• Core eurozone bond yields ended slightly higher. Germany’s 10-year bund yield climbed midweek, tracking US Treasuries in response to expectations for an uptick in inflation.
o Yields eased somewhat on Friday on concerns about the increasing number of coronavirus infections in Europe and consequent constraints on economic activity.
o Peripheral eurozone yields largely tracked core markets.

• The German Ifo is published on Friday and will also paint a similar story of a divided economy, but in light of the continued German lockdown it will be important to watch if business expectations maintain their uptrend from last months or show some signs of weakness. This week Merkel’s panel of economic advisers already warned that the recovery could be endangered by a continued lockdown

• Retail sales in the combined January – February period rose 33.8% year on year, according to the National Bureau of Statistics (NBS).
o The large increase was due to last year’s lockdowns to contain the coronavirus pandemic, which shuttered economic activity in large parts of China.
o Retail sales still increased 6.4% over the combined January – February period in 2019, according to the NBS. In other releases, industrial output rose 35.1% year on year in January – February over a year ago and 16.9% over the same two-month period in 2019.

• In money markets, the seven-day reverse repo rate (the cost of funds in China’s interbank market) hovered close to the central bank’s target of 2.2%, signaling that liquidity fears that rattled markets earlier this year have eased. In currency trading, the renminbi was little changed, closing at 6.509 versus the US dollar.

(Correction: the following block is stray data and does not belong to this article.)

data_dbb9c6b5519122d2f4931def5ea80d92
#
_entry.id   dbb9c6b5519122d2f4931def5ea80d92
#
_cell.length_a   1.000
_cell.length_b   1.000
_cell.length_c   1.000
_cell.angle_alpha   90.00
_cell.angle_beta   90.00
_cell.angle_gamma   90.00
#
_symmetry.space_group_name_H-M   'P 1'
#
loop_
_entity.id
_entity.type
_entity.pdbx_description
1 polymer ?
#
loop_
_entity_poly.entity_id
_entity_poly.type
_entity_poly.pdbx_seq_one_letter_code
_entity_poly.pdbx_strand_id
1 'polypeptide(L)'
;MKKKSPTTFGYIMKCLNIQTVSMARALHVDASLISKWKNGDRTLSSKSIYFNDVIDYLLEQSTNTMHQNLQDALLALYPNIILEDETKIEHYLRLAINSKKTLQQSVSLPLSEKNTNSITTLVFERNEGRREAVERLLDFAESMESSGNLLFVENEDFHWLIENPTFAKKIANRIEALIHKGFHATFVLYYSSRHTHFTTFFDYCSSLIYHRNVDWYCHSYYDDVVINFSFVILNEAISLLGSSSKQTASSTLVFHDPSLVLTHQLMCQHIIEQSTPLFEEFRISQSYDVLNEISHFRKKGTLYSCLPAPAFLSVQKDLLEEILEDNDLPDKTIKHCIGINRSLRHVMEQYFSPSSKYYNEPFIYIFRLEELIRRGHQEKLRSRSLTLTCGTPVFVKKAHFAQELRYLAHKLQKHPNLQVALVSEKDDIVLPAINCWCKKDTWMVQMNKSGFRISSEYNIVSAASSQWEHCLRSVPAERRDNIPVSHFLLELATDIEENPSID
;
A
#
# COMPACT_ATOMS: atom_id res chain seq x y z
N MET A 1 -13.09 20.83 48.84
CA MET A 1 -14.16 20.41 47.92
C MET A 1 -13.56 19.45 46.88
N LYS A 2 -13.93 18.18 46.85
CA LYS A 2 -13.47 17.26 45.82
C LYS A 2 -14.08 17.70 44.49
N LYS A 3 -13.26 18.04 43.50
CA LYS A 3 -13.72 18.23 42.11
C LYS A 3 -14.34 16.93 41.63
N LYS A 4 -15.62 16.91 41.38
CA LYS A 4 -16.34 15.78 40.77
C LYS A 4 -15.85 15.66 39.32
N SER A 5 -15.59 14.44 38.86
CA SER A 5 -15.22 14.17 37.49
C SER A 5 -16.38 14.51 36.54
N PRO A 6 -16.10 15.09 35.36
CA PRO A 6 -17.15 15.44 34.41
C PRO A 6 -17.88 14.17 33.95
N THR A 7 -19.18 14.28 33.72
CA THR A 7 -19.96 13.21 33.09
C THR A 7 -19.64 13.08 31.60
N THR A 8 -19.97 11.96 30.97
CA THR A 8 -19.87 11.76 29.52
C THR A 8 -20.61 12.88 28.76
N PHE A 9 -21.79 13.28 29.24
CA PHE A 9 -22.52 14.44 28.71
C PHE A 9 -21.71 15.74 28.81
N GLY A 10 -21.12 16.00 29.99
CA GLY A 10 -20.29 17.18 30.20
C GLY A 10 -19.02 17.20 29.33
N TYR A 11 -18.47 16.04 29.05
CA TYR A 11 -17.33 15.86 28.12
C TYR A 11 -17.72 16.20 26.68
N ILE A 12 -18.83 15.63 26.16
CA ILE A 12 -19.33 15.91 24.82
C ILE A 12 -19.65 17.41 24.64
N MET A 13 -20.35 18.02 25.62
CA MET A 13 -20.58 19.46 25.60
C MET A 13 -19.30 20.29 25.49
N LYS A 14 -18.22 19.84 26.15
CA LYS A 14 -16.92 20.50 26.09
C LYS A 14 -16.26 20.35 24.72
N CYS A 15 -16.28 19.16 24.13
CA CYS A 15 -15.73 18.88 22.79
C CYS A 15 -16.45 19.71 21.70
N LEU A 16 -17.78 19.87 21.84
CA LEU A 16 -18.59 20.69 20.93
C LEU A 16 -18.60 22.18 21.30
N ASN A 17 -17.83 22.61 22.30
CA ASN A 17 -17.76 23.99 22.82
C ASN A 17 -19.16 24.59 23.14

• China’s largest semiconductor producer, Semiconductor Manufacturing International Corp. (SMIC), said it will partner with the Shenzhen government to build a USD$ 2.4 billion plant to make 28 nanometer chips. News of SMIC’s plant comes as China is trying to reduce its reliance on US technology and bolster its domestic semiconductor industry amid rising tensions with Western countries.
o SMIC and several other companies were put on a US investment blacklist in December by the Trump administration, which alleged that the companies had ties to China’s military.
o China’s Semiconductor Industry Association recently announced a new working group with its US counterpart to discuss issues such as export curbs, technology standards, and supply chain security.

• Diplomats from China and the US sparred on Thursday in their first meeting since US President Joe Biden took office, dampening any hopes for a near-term rapprochement between the world’s two largest economies.

• Chinese stocks fell for the week, with the Shanghai Composite Index slipping 1.4% and the large-cap CSI 300 Index shedding 2.7%.
o Chinese stocks underperformed other Asian markets on Friday after negative headlines about the first day’s talks at the US – China meeting in Alaska, with each side criticizing the other.
o The yield on China’s sovereign 10-year bond rose following the release of strong economic data for January and February but fell on Friday to end at 3.26%, unchanged from the prior week.

Sources: T. Rowe Price, Reuters, National Bank of Canada, Danske Bank, MFS Investment Management, Wells Fargo, M Cassar Derjavets.